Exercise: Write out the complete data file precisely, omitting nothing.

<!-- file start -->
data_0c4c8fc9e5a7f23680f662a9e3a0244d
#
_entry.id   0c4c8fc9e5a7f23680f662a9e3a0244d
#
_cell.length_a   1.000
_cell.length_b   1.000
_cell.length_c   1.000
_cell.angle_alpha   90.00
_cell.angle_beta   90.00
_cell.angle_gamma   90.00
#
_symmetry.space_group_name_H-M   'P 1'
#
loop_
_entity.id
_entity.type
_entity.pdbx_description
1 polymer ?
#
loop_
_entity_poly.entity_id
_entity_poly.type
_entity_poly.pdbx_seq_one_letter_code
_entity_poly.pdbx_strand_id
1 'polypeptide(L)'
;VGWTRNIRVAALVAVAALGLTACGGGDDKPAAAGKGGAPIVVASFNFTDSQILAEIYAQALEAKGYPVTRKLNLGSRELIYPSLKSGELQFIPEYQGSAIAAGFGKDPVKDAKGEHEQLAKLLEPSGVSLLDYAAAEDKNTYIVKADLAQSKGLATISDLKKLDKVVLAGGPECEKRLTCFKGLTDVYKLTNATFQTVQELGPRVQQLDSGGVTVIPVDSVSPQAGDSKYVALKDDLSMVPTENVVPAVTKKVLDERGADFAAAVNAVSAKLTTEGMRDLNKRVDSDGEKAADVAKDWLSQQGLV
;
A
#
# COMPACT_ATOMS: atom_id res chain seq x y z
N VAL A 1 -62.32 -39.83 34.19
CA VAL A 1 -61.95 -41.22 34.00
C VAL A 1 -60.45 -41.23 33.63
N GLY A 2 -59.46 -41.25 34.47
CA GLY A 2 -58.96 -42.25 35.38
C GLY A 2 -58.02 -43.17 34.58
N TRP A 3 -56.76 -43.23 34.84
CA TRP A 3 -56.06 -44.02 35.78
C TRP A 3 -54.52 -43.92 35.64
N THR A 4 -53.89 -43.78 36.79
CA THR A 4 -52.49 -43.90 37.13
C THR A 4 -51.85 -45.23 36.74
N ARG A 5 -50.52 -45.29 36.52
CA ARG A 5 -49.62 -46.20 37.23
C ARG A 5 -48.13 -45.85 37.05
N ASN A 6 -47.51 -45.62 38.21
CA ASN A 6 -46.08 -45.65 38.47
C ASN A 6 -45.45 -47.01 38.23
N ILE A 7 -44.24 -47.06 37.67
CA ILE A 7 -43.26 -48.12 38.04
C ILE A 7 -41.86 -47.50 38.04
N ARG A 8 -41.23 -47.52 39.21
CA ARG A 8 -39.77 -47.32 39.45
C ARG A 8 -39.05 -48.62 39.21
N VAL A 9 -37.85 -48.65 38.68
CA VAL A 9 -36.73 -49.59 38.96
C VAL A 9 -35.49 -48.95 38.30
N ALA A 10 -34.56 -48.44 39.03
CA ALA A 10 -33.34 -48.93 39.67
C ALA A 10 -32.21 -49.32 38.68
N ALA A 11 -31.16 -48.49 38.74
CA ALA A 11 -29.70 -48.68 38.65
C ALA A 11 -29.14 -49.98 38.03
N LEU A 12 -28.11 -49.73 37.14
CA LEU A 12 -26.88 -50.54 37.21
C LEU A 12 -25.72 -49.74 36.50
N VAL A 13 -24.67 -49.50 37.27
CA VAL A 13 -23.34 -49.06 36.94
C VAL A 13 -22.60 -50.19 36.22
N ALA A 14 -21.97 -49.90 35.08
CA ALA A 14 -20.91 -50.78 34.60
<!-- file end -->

data_0c4c8fc9e5a7f23680f662a9e3a0244d
#
_entry.id   0c4c8fc9e5a7f23680f662a9e3a0244d
#
_cell.length_a   1.000
_cell.length_b   1.000
_cell.length_c   1.000
_cell.angle_alpha   90.00
_cell.angle_beta   90.00
_cell.angle_gamma   90.00
#
_symmetry.space_group_name_H-M   'P 1'
#
loop_
_entity.id
_entity.type
_entity.pdbx_description
1 polymer ?
#
loop_
_entity_poly.entity_id
_entity_poly.type
_entity_poly.pdbx_seq_one_letter_code
_entity_poly.pdbx_strand_id
1 'polypeptide(L)'
;VGWTRNIRVAALVAVAALGLTACGGGDDKPAAAGKGGAPIVVASFNFTDSQILAEIYAQALEAKGYPVTRKLNLGSRELIYPSLKSGELQFIPEYQGSAIAAGFGKDPVKDAKGEHEQLAKLLEPSGVSLLDYAAAEDKNTYIVKADLAQSKGLATISDLKKLDKVVLAGGPECEKRLTCFKGLTDVYKLTNATFQTVQELGPRVQQLDSGGVTVIPVDSVSPQAGDSKYVALKDDLSMVPTENVVPAVTKKVLDERGADFAAAVNAVSAKLTTEGMRDLNKRVDSDGEKAADVAKDWLSQQGLV
;
A
#
# COMPACT_ATOMS: atom_id res chain seq x y z
N VAL A 1 -62.32 -39.83 34.19
CA VAL A 1 -61.95 -41.22 34.00
C VAL A 1 -60.45 -41.23 33.63
N GLY A 2 -59.46 -41.25 34.47
CA GLY A 2 -58.96 -42.25 35.38
C GLY A 2 -58.02 -43.17 34.58
N TRP A 3 -56.76 -43.23 34.84
CA TRP A 3 -56.06 -44.02 35.78
C TRP A 3 -54.52 -43.92 35.64
N THR A 4 -53.89 -43.78 36.79
CA THR A 4 -52.49 -43.90 37.13
C THR A 4 -51.85 -45.23 36.74
N ARG A 5 -50.52 -45.29 36.52
CA ARG A 5 -49.62 -46.20 37.23
C ARG A 5 -48.13 -45.85 37.05
N ASN A 6 -47.51 -45.62 38.21
CA ASN A 6 -46.08 -45.65 38.47
C ASN A 6 -45.45 -47.01 38.23
N ILE A 7 -44.24 -47.06 37.67
CA ILE A 7 -43.26 -48.12 38.04
C ILE A 7 -41.86 -47.50 38.04
N ARG A 8 -41.23 -47.52 39.21
CA ARG A 8 -39.77 -47.32 39.45
C ARG A 8 -39.05 -48.62 39.21
N VAL A 9 -37.85 -48.65 38.68
CA VAL A 9 -36.73 -49.59 38.96
C VAL A 9 -35.49 -48.95 38.30
N ALA A 10 -34.56 -48.44 39.03
CA ALA A 10 -33.34 -48.93 39.67
C ALA A 10 -32.21 -49.32 38.68
N ALA A 11 -31.16 -48.49 38.74
CA ALA A 11 -29.70 -48.68 38.65
C ALA A 11 -29.14 -49.98 38.03
N LEU A 12 -28.11 -49.73 37.14
CA LEU A 12 -26.88 -50.54 37.21
C LEU A 12 -25.72 -49.74 36.50
N VAL A 13 -24.67 -49.50 37.27
CA VAL A 13 -23.34 -49.06 36.94
C VAL A 13 -22.60 -50.19 36.22
N ALA A 14 -21.97 -49.90 35.08
CA ALA A 14 -20.91 -50.78 34.60